December 29, 2011

Eleven

New toy

I was just leaving the house with Little Biker Boy to buy him a birthday present — I’d decided to let him pick out his own present this year — when we discovered that freezing rain had sealed the car shut. I tried every door, but none of them would budge.

“This is terrible!” Little Biker Boy screamed. He ran around and around the car, periodically stopping to kick the metal. Kicking the car did no good whatsoever, especially since he wasn’t even kicking at the doors, but it served to help vent his anger.

Little Biker Boy isn't a patient kid even on his best days, and he’d been having a bad week. Vacations are tough for him. School is a safe place with a consistent routine, filled with teachers and counselors who know how to handle him. A week in his mother’s apartment left him filled with frustration and anger, two emotions he does not handle well.

“Why did you let Shaggy Hair Boy take your car?” he yelled. “Now we can’t go to the store!” He yanked on the door handle, but it didn’t move.

I’ve had frozen car doors before, and I knew we’d get them open eventually. In my old station wagon, I used to just open the hatch in the back and crawl to the front. I tried to think of what I could use to thaw the locks out. A hair dryer and an extension cord might work, if we owned a hair dryer, which we don’t.

The cold wind whipped my hair into my face. I didn’t have the energy to handle both Little Biker Boy and the frozen locks. I brought him back into the warm house.

Boy in Black was already putting on his boots and coat. “I don’t care what you have to do,” I muttered to him. “Just get the doors open.”

It was a bad start to the afternoon, but thankfully, Boy in Black was able to pry open a door and get the car started. Our first stop was the pizza place. “It’s our tradition,” Little Biker Boy said. I kept the car running so that the doors would thaw, while he went in to buy a couple slices of pizza, and we sat in the warm car, eating and talking. Once he’d told me about his week and calmed down, we went to the toy aisle of a big store, where he debated for a long time before choosing a remote control car, some plastic wrestling figures, and a basketball.

By the time we returned to the house, his mood was calmer. I built a fire while he tested his car out in the living room, the hall, and then outside in the yard. It was dark before I said to him, finally, “I have to take you home now.”

He looked out into the driveway hopefully. “Maybe the doors will be frozen shut, and I’ll have to stay here.”

15 comments:

Rana said...

That last bit is just heartbreaking.

Kendra said...

This kid is so incredibly lucky to have you. You are amazing.

patrick said...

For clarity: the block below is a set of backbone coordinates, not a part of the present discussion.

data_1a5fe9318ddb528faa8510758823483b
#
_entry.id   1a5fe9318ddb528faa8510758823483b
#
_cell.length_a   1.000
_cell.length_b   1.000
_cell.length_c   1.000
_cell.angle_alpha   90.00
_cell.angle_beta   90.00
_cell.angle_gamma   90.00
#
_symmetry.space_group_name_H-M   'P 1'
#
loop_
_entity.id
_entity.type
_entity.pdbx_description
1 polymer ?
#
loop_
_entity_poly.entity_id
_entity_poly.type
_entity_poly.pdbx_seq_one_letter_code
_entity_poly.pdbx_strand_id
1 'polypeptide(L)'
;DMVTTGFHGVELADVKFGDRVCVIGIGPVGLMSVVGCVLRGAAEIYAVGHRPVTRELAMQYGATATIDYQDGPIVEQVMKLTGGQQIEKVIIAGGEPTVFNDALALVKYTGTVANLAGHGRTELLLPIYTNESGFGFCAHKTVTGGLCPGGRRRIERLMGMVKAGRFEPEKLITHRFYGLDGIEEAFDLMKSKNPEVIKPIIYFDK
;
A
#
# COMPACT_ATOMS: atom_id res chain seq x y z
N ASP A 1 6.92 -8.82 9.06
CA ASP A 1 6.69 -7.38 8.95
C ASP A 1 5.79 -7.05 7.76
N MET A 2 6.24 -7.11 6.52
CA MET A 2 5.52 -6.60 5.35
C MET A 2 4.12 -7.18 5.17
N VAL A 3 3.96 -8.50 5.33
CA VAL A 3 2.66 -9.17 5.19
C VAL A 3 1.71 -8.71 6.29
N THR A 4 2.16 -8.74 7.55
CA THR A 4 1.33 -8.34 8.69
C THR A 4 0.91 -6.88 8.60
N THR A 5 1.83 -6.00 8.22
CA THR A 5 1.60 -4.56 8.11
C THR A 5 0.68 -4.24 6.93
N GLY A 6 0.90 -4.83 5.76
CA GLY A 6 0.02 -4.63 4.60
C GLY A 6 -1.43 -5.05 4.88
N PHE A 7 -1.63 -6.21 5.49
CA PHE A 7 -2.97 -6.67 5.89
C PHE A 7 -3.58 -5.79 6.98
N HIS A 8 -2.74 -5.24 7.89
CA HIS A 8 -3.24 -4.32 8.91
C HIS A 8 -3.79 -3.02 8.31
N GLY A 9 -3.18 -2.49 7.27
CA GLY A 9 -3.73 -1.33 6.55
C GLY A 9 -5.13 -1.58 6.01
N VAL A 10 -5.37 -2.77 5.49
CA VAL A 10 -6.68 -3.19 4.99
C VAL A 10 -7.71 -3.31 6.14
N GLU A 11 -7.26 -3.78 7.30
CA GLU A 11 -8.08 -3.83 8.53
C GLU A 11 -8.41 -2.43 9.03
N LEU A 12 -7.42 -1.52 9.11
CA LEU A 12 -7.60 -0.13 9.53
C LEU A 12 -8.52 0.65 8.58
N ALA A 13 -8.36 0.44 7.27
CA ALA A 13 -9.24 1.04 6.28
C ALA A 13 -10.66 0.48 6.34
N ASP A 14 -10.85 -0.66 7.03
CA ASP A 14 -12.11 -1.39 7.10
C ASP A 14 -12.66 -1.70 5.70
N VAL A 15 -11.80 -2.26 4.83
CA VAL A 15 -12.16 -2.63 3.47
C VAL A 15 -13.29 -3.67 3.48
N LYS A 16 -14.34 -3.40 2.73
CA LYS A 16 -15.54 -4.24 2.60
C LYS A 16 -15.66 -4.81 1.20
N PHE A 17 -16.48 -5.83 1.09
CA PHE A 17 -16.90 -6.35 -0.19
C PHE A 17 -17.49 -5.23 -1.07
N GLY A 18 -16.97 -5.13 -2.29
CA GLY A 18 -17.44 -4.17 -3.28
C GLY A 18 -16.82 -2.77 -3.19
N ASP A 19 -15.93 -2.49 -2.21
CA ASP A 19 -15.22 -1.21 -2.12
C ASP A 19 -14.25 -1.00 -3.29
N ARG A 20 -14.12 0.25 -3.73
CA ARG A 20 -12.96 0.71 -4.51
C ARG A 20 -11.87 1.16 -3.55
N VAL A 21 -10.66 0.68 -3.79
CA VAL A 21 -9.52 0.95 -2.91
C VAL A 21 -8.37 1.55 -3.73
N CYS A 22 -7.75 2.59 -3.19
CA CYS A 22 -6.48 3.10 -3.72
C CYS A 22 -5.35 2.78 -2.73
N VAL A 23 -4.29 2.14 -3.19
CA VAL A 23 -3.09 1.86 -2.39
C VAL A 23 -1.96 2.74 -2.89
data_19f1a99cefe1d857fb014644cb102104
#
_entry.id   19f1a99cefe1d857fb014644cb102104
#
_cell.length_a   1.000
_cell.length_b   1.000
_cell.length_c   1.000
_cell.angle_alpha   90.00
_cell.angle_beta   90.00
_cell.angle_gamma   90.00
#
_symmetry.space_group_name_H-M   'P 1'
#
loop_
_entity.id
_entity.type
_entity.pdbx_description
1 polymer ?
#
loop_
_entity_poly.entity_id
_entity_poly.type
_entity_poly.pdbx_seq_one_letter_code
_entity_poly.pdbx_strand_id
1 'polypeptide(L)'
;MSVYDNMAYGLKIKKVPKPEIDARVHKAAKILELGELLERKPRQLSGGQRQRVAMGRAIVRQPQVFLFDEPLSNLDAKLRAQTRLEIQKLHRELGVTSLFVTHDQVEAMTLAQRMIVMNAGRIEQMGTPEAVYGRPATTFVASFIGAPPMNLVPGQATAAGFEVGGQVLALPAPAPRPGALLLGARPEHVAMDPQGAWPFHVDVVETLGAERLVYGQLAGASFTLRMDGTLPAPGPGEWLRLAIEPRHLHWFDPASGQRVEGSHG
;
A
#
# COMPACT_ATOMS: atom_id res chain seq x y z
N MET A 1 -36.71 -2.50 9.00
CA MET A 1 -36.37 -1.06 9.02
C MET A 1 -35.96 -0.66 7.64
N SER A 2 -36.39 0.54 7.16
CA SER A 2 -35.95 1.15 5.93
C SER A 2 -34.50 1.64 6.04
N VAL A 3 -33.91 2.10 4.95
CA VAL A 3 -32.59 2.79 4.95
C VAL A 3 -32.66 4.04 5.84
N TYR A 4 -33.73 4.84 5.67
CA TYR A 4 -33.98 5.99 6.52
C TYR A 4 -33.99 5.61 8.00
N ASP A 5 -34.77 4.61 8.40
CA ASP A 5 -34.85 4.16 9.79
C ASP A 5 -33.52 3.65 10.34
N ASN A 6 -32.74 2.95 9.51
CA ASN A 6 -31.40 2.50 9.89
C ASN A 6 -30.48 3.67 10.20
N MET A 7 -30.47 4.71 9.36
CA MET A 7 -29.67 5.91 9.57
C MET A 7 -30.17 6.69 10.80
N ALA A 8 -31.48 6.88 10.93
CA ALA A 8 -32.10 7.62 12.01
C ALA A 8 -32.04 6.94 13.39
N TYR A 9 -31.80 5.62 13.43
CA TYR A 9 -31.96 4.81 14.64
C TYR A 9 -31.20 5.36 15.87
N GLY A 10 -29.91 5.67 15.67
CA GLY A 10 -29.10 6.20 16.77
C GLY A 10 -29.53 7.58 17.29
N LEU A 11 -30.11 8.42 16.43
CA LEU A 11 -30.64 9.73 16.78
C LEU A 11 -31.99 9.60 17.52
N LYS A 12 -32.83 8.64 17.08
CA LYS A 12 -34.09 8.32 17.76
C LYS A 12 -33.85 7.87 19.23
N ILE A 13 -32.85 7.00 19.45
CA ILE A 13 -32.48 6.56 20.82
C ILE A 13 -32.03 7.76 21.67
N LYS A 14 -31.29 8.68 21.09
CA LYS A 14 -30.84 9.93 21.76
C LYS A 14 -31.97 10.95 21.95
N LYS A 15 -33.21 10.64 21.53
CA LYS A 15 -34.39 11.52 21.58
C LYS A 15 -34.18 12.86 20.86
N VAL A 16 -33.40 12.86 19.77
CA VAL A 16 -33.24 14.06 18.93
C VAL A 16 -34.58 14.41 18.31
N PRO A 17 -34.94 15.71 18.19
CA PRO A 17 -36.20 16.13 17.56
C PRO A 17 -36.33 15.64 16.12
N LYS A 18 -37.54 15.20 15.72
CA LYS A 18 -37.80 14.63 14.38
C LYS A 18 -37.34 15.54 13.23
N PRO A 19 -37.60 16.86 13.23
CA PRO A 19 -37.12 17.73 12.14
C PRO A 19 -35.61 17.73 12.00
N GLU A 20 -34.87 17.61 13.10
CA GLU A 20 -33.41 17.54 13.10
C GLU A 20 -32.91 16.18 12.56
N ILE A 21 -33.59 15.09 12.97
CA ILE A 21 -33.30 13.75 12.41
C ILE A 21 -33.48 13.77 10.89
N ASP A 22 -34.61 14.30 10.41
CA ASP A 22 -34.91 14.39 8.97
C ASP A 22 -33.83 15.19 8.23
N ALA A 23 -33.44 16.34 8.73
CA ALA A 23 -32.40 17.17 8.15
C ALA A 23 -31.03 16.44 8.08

Two Ibid.s from me.

Wordsmith said...

These posts are so touching. Thank you for sharing. You are making such an impact on his life.

liz said...

What they all said.

ChrisinNY said...

Yes- even though I often tear up at this poor kid who has had to deal with a lot, I am so grateful that you continue to share his story with us. If praying makes a difference, then he is luckier than many because we are praying hard for his ability to overcome his challenges.

Kyla said...

Aww, I kind of hope the doors were stuck, too.

I think of him as being little...but he's got almost a year and a half on BubTar.

Lorianne said...

As always, your Little Biker Boy posts are simultaneously sweet and heart-breaking. The last bit, as Rana said, just kills me.

Melissa Sarno said...

Oh my gosh, Joe, that last line just about broke my heart. I'm so glad he can be safe with you for a time. I'm in love with this kid through your posts.

susan said...

What they all said. I often wonder about how Little Biker Boy is doing, and I'm glad for the occasional--if heartbreaking--update. and this reminds me, too, just how much kindness we need in the world.

kathy a. said...

poor guy. and i don't mean the lack of money; he so badly needs constancy and listening and caring in his life. and traditions.

he's still a pre-teen, but it's a little harder to provide just plain caring when a bigger kid feels overwhelmed. things must get pent up, too, particularly during these "vacation" times. your own kids are such great models; i love how they pitch in.

Zhoen said...

How I felt every time I had to go home from visiting either of my dearest aunts.

sciwo said...

I'm always glad for the updates on Little Biker Boy, but I often find myself wondering about Ponytail. Do you ever hear anything of her? (I'm almost afraid to know.)

jo(e) said...

I haven't seen Ponytail since June, although I did talk to her on the phone once when she was visiting her mother. She lives with her father a few towns over. Little Biker Boy only sees her once in a while. Her father is an abusive man; it's not a good situation. I wish I had better news.

TC said...

I cry almost every time you write about these kids...sadness and gratitude that, Little Biker Boy, at least, has you. Today, more tears than usual as I realized that LBB is within weeks of my own son's age; he'll turn 11 at the end of this month. There but for the grace...